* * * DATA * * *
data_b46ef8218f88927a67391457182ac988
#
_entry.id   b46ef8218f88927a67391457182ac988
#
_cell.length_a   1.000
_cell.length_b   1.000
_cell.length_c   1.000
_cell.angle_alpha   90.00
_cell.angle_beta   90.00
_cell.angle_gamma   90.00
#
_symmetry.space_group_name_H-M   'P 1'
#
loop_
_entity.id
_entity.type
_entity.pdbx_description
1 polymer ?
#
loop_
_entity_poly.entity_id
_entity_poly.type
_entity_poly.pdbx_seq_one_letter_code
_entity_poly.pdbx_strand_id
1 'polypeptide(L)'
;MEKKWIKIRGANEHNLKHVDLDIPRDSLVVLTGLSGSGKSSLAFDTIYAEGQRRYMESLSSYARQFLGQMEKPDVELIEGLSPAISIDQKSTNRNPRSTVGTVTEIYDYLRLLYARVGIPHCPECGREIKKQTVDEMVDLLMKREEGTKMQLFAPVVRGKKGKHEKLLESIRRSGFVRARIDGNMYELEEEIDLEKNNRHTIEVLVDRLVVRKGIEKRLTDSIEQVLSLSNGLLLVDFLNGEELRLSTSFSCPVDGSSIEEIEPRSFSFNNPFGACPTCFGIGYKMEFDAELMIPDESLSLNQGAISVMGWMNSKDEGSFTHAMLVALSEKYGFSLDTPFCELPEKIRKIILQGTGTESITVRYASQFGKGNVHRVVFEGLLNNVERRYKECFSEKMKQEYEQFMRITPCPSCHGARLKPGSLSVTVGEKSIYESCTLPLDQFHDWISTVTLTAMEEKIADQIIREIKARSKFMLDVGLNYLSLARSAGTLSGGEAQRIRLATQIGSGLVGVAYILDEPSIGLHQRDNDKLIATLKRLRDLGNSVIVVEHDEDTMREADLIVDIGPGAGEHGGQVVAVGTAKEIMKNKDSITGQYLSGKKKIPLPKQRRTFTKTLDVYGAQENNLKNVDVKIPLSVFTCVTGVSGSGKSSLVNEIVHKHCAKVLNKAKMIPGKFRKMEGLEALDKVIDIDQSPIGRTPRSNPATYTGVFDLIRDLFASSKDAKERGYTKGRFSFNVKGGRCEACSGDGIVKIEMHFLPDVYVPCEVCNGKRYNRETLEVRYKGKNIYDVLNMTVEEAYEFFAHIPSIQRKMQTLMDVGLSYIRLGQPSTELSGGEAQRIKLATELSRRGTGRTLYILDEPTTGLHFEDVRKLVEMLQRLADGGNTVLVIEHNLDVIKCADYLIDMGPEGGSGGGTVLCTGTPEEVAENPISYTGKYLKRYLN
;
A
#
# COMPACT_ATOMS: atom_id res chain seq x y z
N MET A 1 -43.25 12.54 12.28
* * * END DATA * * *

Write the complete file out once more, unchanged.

data_b46ef8218f88927a67391457182ac988
#
_entry.id   b46ef8218f88927a67391457182ac988
#
_cell.length_a   1.000
_cell.length_b   1.000
_cell.length_c   1.000
_cell.angle_alpha   90.00
_cell.angle_beta   90.00
_cell.angle_gamma   90.00
#
_symmetry.space_group_name_H-M   'P 1'
#
loop_
_entity.id
_entity.type
_entity.pdbx_description
1 polymer ?
#
loop_
_entity_poly.entity_id
_entity_poly.type
_entity_poly.pdbx_seq_one_letter_code
_entity_poly.pdbx_strand_id
1 'polypeptide(L)'
;MEKKWIKIRGANEHNLKHVDLDIPRDSLVVLTGLSGSGKSSLAFDTIYAEGQRRYMESLSSYARQFLGQMEKPDVELIEGLSPAISIDQKSTNRNPRSTVGTVTEIYDYLRLLYARVGIPHCPECGREIKKQTVDEMVDLLMKREEGTKMQLFAPVVRGKKGKHEKLLESIRRSGFVRARIDGNMYELEEEIDLEKNNRHTIEVLVDRLVVRKGIEKRLTDSIEQVLSLSNGLLLVDFLNGEELRLSTSFSCPVDGSSIEEIEPRSFSFNNPFGACPTCFGIGYKMEFDAELMIPDESLSLNQGAISVMGWMNSKDEGSFTHAMLVALSEKYGFSLDTPFCELPEKIRKIILQGTGTESITVRYASQFGKGNVHRVVFEGLLNNVERRYKECFSEKMKQEYEQFMRITPCPSCHGARLKPGSLSVTVGEKSIYESCTLPLDQFHDWISTVTLTAMEEKIADQIIREIKARSKFMLDVGLNYLSLARSAGTLSGGEAQRIRLATQIGSGLVGVAYILDEPSIGLHQRDNDKLIATLKRLRDLGNSVIVVEHDEDTMREADLIVDIGPGAGEHGGQVVAVGTAKEIMKNKDSITGQYLSGKKKIPLPKQRRTFTKTLDVYGAQENNLKNVDVKIPLSVFTCVTGVSGSGKSSLVNEIVHKHCAKVLNKAKMIPGKFRKMEGLEALDKVIDIDQSPIGRTPRSNPATYTGVFDLIRDLFASSKDAKERGYTKGRFSFNVKGGRCEACSGDGIVKIEMHFLPDVYVPCEVCNGKRYNRETLEVRYKGKNIYDVLNMTVEEAYEFFAHIPSIQRKMQTLMDVGLSYIRLGQPSTELSGGEAQRIKLATELSRRGTGRTLYILDEPTTGLHFEDVRKLVEMLQRLADGGNTVLVIEHNLDVIKCADYLIDMGPEGGSGGGTVLCTGTPEEVAENPISYTGKYLKRYLN
;
A
#
# COMPACT_ATOMS: atom_id res chain seq x y z
N MET A 1 -43.25 12.54 12.28